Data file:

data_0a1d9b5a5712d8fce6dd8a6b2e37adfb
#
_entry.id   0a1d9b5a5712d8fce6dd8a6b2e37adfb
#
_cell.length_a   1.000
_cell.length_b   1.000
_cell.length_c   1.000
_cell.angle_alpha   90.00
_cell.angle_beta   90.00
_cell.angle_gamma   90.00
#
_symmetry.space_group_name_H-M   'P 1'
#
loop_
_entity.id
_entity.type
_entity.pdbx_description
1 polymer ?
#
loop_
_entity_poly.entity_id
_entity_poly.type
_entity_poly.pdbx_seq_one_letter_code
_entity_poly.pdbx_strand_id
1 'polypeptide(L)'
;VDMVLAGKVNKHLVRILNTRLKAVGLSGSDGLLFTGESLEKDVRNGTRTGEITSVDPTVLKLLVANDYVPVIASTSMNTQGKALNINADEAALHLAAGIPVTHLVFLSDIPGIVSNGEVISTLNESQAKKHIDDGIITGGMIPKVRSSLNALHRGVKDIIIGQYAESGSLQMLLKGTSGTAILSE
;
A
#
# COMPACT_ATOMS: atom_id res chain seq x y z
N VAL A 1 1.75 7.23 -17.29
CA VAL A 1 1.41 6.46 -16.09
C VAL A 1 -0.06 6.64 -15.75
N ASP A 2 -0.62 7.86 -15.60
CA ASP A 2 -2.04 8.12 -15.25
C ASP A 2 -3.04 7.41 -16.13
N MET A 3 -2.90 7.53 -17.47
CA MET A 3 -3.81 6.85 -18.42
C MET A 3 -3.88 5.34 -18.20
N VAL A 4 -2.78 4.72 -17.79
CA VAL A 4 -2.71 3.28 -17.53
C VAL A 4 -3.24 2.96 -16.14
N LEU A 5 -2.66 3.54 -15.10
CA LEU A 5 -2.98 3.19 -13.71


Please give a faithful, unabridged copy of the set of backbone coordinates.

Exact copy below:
data_0a1d9b5a5712d8fce6dd8a6b2e37adfb
#
_entry.id   0a1d9b5a5712d8fce6dd8a6b2e37adfb
#
_cell.length_a   1.000
_cell.length_b   1.000
_cell.length_c   1.000
_cell.angle_alpha   90.00
_cell.angle_beta   90.00
_cell.angle_gamma   90.00
#
_symmetry.space_group_name_H-M   'P 1'
#
loop_
_entity.id
_entity.type
_entity.pdbx_description
1 polymer ?
#
loop_
_entity_poly.entity_id
_entity_poly.type
_entity_poly.pdbx_seq_one_letter_code
_entity_poly.pdbx_strand_id
1 'polypeptide(L)'
;VDMVLAGKVNKHLVRILNTRLKAVGLSGSDGLLFTGESLEKDVRNGTRTGEITSVDPTVLKLLVANDYVPVIASTSMNTQGKALNINADEAALHLAAGIPVTHLVFLSDIPGIVSNGEVISTLNESQAKKHIDDGIITGGMIPKVRSSLNALHRGVKDIIIGQYAESGSLQMLLKGTSGTAILSE
;
A
#
# COMPACT_ATOMS: atom_id res chain seq x y z
N VAL A 1 1.75 7.23 -17.29
CA VAL A 1 1.41 6.46 -16.09
C VAL A 1 -0.06 6.64 -15.75
N ASP A 2 -0.62 7.86 -15.60
CA ASP A 2 -2.04 8.12 -15.25
C ASP A 2 -3.04 7.41 -16.13
N MET A 3 -2.90 7.53 -17.47
CA MET A 3 -3.81 6.85 -18.42
C MET A 3 -3.88 5.34 -18.20
N VAL A 4 -2.78 4.72 -17.79
CA VAL A 4 -2.71 3.28 -17.53
C VAL A 4 -3.24 2.96 -16.14
N LEU A 5 -2.66 3.54 -15.10
CA LEU A 5 -2.98 3.19 -13.71